Immunoreactivity of prostate-specific antigen in male breast carcinomas: two examples of a diagnostic pitfall in discriminating a primary breast cancer from metastatic prostate carcinoma.

Diagn Cytopathol 1999 Sep;21(3):167-9

Gupta RK

Cytology Unit, Wellington Hospital and School of Medicine, Wellington, and Valley Diagnostic Laboratories, Ltd., Lower Hutt, New Zealand.

Prostatic-specific antigen (PSA) is regarded as a specific marker secreted by normal and neoplastic acinar epithelial cells of the prostate gland; its detection by immunocytochemistry has been accepted as an indication of metastatic prostate cancer. This is ascribed to the commonly held belief that PSA is not found in extraprostatic tissues. However, this concept has recently been challenged, based on the observations that certain nonprostatic tissues and their neoplasms can also secrete PSA. Such a questionable belief could result in a diagnostic pitfall when using immunostaining for PSA on fine-needle aspiration (FNAC) cytology samples to differentiate metastatic prostate cancer from a primary carcinoma of an extraprostatic organ. In this communication, two cases of primary carcinomas of the male breast are reported in which PSA immunopositivity on FNAC led to the suggestion of a diagnosis of metastatic carcinoma of the prostate. Diagn. Cytopathol. 1999;21:167-169. Copyright 1999 Wiley-Liss, Inc.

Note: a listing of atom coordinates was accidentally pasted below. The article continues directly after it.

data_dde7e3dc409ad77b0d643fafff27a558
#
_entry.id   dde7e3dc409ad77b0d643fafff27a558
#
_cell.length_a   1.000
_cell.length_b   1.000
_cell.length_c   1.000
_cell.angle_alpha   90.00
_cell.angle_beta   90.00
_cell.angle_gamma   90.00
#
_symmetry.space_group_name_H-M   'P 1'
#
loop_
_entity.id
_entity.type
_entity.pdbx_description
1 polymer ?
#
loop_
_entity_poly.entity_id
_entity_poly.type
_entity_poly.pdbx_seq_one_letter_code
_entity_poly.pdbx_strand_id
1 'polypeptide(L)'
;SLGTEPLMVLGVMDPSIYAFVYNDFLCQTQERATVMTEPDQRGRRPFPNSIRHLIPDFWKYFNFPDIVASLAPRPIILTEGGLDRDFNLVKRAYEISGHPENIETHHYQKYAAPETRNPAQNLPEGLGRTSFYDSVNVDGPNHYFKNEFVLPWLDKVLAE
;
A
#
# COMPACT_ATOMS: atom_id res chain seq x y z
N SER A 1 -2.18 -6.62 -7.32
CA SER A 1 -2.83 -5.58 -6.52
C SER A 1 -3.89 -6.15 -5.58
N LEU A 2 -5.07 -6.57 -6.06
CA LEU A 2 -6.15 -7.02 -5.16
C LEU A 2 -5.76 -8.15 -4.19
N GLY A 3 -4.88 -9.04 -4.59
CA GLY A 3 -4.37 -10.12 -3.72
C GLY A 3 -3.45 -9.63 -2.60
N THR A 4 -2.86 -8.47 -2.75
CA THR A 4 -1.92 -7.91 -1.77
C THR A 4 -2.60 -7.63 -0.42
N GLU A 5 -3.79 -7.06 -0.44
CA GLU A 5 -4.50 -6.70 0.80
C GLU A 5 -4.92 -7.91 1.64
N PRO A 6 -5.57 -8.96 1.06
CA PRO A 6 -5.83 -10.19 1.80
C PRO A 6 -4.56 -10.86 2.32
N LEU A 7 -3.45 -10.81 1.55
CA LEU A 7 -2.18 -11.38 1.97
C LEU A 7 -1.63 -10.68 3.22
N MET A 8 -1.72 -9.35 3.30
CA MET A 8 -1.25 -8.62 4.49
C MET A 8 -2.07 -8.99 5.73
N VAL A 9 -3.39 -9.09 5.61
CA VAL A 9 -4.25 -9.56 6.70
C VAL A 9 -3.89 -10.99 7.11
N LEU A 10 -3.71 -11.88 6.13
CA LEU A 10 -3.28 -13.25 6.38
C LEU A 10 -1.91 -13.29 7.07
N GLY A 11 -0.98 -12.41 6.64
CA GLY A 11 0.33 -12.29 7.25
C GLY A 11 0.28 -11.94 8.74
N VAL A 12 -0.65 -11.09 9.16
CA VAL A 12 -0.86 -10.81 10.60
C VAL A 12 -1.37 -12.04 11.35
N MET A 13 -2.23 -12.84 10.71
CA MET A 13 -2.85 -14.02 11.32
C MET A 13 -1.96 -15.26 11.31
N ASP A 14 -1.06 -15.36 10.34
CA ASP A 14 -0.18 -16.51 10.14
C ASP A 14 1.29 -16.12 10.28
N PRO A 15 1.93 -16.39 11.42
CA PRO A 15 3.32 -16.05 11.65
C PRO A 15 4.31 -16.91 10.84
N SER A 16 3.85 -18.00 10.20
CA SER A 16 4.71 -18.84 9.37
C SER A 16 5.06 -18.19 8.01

PMID: 10450100, UI: 99380114 (The article at NCBI)